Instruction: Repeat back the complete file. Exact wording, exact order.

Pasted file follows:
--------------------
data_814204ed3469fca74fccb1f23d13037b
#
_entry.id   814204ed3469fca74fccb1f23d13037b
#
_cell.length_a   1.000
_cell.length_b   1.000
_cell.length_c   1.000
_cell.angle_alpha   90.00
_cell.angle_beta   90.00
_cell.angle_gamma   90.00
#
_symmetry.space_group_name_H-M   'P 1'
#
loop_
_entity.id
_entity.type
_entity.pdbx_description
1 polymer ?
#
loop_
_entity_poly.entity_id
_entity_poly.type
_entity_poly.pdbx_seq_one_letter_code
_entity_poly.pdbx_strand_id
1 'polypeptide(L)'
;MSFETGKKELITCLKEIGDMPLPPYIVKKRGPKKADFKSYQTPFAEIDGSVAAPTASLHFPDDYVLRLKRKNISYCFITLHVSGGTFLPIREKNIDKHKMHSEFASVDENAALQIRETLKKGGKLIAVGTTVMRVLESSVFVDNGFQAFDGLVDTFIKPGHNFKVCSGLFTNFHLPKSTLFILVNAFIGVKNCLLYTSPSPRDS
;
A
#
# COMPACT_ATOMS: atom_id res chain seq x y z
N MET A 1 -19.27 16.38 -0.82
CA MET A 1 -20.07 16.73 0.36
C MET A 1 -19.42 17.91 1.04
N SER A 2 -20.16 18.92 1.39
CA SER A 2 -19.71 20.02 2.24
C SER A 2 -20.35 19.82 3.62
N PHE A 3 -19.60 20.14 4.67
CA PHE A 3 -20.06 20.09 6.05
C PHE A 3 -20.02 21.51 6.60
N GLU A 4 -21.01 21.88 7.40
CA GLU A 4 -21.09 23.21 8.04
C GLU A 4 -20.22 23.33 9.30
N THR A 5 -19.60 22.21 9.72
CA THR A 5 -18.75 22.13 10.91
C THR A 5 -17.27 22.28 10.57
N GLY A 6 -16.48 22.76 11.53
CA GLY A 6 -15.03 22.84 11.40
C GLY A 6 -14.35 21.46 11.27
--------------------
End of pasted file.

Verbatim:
data_814204ed3469fca74fccb1f23d13037b
#
_entry.id   814204ed3469fca74fccb1f23d13037b
#
_cell.length_a   1.000
_cell.length_b   1.000
_cell.length_c   1.000
_cell.angle_alpha   90.00
_cell.angle_beta   90.00
_cell.angle_gamma   90.00
#
_symmetry.space_group_name_H-M   'P 1'
#
loop_
_entity.id
_entity.type
_entity.pdbx_description
1 polymer ?
#
loop_
_entity_poly.entity_id
_entity_poly.type
_entity_poly.pdbx_seq_one_letter_code
_entity_poly.pdbx_strand_id
1 'polypeptide(L)'
;MSFETGKKELITCLKEIGDMPLPPYIVKKRGPKKADFKSYQTPFAEIDGSVAAPTASLHFPDDYVLRLKRKNISYCFITLHVSGGTFLPIREKNIDKHKMHSEFASVDENAALQIRETLKKGGKLIAVGTTVMRVLESSVFVDNGFQAFDGLVDTFIKPGHNFKVCSGLFTNFHLPKSTLFILVNAFIGVKNCLLYTSPSPRDS
;
A
#
# COMPACT_ATOMS: atom_id res chain seq x y z
N MET A 1 -19.27 16.38 -0.82
CA MET A 1 -20.07 16.73 0.36
C MET A 1 -19.42 17.91 1.04
N SER A 2 -20.16 18.92 1.39
CA SER A 2 -19.71 20.02 2.24
C SER A 2 -20.35 19.82 3.62
N PHE A 3 -19.60 20.14 4.67
CA PHE A 3 -20.06 20.09 6.05
C PHE A 3 -20.02 21.51 6.60
N GLU A 4 -21.01 21.88 7.40
CA GLU A 4 -21.09 23.21 8.04
C GLU A 4 -20.22 23.33 9.30
N THR A 5 -19.60 22.21 9.72
CA THR A 5 -18.75 22.13 10.91
C THR A 5 -17.27 22.28 10.57
N GLY A 6 -16.48 22.76 11.53
CA GLY A 6 -15.03 22.84 11.40
C GLY A 6 -14.35 21.46 11.27